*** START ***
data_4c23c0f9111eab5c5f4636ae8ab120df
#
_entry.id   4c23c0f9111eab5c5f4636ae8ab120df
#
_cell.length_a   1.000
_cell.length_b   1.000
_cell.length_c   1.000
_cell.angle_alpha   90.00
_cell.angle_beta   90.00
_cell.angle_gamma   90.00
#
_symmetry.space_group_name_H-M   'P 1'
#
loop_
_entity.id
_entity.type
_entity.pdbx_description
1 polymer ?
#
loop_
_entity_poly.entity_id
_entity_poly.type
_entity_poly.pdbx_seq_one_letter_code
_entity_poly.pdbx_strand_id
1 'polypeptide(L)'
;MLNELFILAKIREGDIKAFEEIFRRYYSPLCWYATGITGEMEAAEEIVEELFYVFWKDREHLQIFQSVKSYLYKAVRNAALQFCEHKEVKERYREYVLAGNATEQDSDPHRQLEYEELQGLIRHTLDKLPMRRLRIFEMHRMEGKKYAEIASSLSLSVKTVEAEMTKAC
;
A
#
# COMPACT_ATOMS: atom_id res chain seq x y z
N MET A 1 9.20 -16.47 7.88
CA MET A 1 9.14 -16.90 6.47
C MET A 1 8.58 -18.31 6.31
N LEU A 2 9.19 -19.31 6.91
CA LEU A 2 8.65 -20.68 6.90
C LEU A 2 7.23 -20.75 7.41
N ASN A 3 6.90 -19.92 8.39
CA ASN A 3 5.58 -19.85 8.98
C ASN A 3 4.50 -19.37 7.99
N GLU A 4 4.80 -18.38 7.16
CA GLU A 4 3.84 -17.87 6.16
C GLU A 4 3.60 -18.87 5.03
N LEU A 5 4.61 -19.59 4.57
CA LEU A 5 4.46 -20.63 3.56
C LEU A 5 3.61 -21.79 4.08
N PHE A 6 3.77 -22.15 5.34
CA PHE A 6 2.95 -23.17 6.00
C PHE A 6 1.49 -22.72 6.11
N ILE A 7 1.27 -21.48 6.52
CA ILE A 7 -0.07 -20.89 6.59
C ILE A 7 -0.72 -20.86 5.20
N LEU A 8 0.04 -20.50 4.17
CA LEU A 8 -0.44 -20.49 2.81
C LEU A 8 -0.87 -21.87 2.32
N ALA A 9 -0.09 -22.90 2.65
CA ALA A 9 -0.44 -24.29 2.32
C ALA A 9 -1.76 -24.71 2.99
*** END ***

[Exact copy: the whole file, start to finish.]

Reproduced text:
data_4c23c0f9111eab5c5f4636ae8ab120df
#
_entry.id   4c23c0f9111eab5c5f4636ae8ab120df
#
_cell.length_a   1.000
_cell.length_b   1.000
_cell.length_c   1.000
_cell.angle_alpha   90.00
_cell.angle_beta   90.00
_cell.angle_gamma   90.00
#
_symmetry.space_group_name_H-M   'P 1'
#
loop_
_entity.id
_entity.type
_entity.pdbx_description
1 polymer ?
#
loop_
_entity_poly.entity_id
_entity_poly.type
_entity_poly.pdbx_seq_one_letter_code
_entity_poly.pdbx_strand_id
1 'polypeptide(L)'
;MLNELFILAKIREGDIKAFEEIFRRYYSPLCWYATGITGEMEAAEEIVEELFYVFWKDREHLQIFQSVKSYLYKAVRNAALQFCEHKEVKERYREYVLAGNATEQDSDPHRQLEYEELQGLIRHTLDKLPMRRLRIFEMHRMEGKKYAEIASSLSLSVKTVEAEMTKAC
;
A
#
# COMPACT_ATOMS: atom_id res chain seq x y z
N MET A 1 9.20 -16.47 7.88
CA MET A 1 9.14 -16.90 6.47
C MET A 1 8.58 -18.31 6.31
N LEU A 2 9.19 -19.31 6.91
CA LEU A 2 8.65 -20.68 6.90
C LEU A 2 7.23 -20.75 7.41
N ASN A 3 6.90 -19.92 8.39
CA ASN A 3 5.58 -19.85 8.98
C ASN A 3 4.50 -19.37 7.99
N GLU A 4 4.80 -18.38 7.16
CA GLU A 4 3.84 -17.87 6.16
C GLU A 4 3.60 -18.87 5.03
N LEU A 5 4.61 -19.59 4.57
CA LEU A 5 4.46 -20.63 3.56
C LEU A 5 3.61 -21.79 4.08
N PHE A 6 3.77 -22.15 5.34
CA PHE A 6 2.95 -23.17 6.00
C PHE A 6 1.49 -22.72 6.11
N ILE A 7 1.27 -21.48 6.52
CA ILE A 7 -0.07 -20.89 6.59
C ILE A 7 -0.72 -20.86 5.20
N LEU A 8 0.04 -20.50 4.17
CA LEU A 8 -0.44 -20.49 2.81
C LEU A 8 -0.87 -21.87 2.32
N ALA A 9 -0.09 -22.90 2.65
CA ALA A 9 -0.44 -24.29 2.32
C ALA A 9 -1.76 -24.71 2.99